"Norwegians have a good sense of humor; anybody else would be screaming racism over these jokes." So writes Clarence Speltz, Rochester, Minn., who received these jokes from a friend and sent them on to Neighbors. So, trusting you Norwegians do have a sense of humor, here are those jokes. - Ole and Lena were out walking when Lena clutched her heart and fell to the sidewalk. Ole got out his cell phone and called 911. The operator said "Where are you?" Ole answered, "Vee were valking and Lena is on the sidewalk on Eucalyptus Street."
Last month, Neighbors ran in inquiry from a woman concerning a line she couldn't remember from a song from years ago that began, "You ought to go to North Dakota; see the cattle and the wheat and the folks that can't be beat." Well, you folks responded, and then some. In less than a week after that column ran, more than 40 of you had written in. The writers of those emails and letters, however, didn't all agree on that song's line.
This picture ran here last fall. It was sent in by Kimberly Paulson-Schulman, formerly of Fargo and now of Burbank, Calif., who found it in a resale shop in Burbank. She was interested because she saw it was framed in Fargo. So she sent a copy of it to Neighbors in hopes someone reading this column could identify someone in the picture and explain the occasion when the picture was taken. Neighbors hasn't received any identification information, but it did receive a clue from Jan Jorgensen, Fargo, who notes two men are wearing U.S. Naval Academy headgear and shoulder boards.
Valentine's Day is tomorrow. In keeping with that romantic day, here's an item from the web that someone sent to Pat Colliton, Fargo, who passed it on to Neighbors. It is titled "Messages of Love," and reads: A group of professional people posed this question to a group of 4- to- 8-year-olds: "What does love mean?" The answers they got were broader and deeper than anyone could have imagined. Here they are:
When Gary Swensen, Yankton, S.D., saw a story in this column about a World War II veteran, he sent in his own story, both of serving in the Army from 1970 to 1973, and of his family's long military history. Here are some of his stories, in no particular order: His uncle Earl Svendsen witnessed the raising of the flag over Iwo Jima during World War II. His uncle Clarence Svendsen served in both the Merchant Marines and the Army during the Korean War. His wife Deb's great-great-uncles served in the Civil War.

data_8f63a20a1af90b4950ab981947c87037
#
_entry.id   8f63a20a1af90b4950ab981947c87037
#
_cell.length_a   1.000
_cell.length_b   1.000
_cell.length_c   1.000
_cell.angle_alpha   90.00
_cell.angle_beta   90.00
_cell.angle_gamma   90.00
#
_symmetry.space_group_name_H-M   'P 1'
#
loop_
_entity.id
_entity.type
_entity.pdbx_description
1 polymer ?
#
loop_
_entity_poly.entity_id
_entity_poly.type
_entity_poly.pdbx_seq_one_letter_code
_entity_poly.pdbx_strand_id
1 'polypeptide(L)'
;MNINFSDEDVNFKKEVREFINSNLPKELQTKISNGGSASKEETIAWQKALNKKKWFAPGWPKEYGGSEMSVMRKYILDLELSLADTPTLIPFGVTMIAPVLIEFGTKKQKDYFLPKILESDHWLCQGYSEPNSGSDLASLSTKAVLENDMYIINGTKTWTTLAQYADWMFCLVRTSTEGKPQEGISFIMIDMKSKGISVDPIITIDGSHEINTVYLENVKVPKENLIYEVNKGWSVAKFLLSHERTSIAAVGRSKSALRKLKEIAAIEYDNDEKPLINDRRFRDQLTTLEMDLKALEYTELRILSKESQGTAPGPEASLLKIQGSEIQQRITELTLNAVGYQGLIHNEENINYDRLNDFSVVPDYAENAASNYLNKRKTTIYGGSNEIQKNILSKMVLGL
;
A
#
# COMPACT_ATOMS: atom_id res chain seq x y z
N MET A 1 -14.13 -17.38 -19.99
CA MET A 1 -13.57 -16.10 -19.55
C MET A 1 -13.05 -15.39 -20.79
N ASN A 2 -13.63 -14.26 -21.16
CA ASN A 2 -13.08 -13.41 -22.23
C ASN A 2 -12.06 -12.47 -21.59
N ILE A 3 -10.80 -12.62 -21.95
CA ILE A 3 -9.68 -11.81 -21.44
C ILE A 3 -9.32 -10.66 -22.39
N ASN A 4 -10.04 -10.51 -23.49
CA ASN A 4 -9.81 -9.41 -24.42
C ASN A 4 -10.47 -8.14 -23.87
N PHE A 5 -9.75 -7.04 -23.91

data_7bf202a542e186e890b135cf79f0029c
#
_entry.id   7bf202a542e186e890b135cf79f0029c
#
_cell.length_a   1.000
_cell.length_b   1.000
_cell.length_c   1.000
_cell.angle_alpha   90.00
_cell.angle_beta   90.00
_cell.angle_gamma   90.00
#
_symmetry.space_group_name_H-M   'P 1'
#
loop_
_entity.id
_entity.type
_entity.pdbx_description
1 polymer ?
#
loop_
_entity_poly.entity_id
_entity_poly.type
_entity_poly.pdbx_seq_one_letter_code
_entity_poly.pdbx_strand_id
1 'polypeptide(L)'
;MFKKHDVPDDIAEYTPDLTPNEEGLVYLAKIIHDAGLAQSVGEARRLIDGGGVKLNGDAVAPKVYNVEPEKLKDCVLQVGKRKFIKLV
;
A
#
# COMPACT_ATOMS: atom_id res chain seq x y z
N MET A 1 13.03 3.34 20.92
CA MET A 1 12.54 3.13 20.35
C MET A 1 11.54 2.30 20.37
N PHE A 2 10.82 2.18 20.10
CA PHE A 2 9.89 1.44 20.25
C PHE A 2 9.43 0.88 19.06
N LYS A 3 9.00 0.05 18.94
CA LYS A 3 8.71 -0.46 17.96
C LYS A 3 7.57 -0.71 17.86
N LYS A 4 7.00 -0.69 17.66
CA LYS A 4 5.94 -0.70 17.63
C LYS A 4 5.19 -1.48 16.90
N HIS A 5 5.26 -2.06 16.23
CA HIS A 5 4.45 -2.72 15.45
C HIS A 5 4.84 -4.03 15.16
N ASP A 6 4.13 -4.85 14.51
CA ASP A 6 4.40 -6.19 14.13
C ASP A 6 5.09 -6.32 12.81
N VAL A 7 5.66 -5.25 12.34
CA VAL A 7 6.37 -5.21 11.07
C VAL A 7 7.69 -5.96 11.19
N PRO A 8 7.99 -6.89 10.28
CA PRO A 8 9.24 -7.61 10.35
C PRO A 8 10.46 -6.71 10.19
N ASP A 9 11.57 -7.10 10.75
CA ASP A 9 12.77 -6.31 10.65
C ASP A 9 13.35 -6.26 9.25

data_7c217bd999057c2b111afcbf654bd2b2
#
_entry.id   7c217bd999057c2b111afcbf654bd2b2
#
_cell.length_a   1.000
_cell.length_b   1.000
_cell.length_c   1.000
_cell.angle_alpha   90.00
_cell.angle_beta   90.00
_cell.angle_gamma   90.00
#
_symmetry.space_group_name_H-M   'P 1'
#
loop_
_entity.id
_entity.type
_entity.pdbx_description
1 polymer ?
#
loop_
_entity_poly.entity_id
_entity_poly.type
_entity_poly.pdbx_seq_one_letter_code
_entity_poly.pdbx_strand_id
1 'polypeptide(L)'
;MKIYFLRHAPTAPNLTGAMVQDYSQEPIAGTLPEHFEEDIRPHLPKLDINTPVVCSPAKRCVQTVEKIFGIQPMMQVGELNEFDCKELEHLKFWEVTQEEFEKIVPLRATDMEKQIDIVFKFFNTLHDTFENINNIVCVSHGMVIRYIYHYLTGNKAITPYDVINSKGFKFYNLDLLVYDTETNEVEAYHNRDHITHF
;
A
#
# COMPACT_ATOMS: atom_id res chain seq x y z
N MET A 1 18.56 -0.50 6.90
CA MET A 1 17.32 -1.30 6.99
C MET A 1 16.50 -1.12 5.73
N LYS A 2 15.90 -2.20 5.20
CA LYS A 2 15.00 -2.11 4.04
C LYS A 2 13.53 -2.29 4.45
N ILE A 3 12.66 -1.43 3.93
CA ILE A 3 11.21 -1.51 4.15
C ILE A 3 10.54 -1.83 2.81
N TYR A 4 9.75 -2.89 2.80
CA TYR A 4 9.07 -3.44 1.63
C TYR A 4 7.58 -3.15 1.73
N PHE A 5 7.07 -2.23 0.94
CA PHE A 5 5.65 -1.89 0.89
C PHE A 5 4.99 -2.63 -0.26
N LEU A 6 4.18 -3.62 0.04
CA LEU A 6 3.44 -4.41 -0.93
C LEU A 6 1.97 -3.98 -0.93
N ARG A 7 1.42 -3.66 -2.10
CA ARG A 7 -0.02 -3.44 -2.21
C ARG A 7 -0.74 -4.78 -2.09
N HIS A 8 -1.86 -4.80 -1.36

It was something innovative in public education: the platoon school. It first came to North Dakota in 1923 at Fargo's Jefferson School. Seven other Fargo schools then adopted the plan: Woodrow Wilson, Horace Mann, Roosevelt, Hawthorne, Lincoln, Clara Barton and Emerson H. Smith; Smith was the last Fargo school to adopt the plan in 1931. Now, if you attended a school with the platoon system, Steve Grineski would like to hear from you.
Louise Bakken, Fargo, sends in a picture of the postcard you see here. The card was mailed from Breckenridge, Minn., to Louise's great-uncle in Spokane, Wash. in 1909. It shows where two rivers come together to form the Red. But in the upper right hand corner is a picture which Louise says looks like an unidentified flying object. "I would love to know the story about this postcard," Louise says. Can someone out there help her? The Bowers Block
Neighbors hopes you don't mind if it gets its writer's sister into it. She's Vada (Lind) Higbee, formerly of Niagara, N.D., and now of Seattle, who found an item on the web titled "Spread the stupidity" Here it is: Only in this stupid world do drugstores make the sick walk all the way to the back of the store to get their prescriptions while healthy people can buy cigarettes at the front. Why do people order double cheeseburgers and large fries and a diet Coke? Why do banks leave vault doors open and then chain the pens to the counter?
The name of a former principal of Fargo South High School was incorrect in a Neighbors column published on page B4 of the Jan. 30 Forum. His name is Richard Warner.
"I live a fairly normal lifestyle as a basically retired person," Randall Wehler, Moorhead, writes Neighbors. However, he says, "This winter has sort of gotten me down. And when down, I may find myself writing simple verses as a way of coping. "Here's one to share with you or any other folk." Valley Winters Well, old man winter, we see you are back once more With cold and blowing snow, you attack us to the core. You delight in seeing us in multiple layers of clothes Wrapped from our feet, right to the tip of the nose.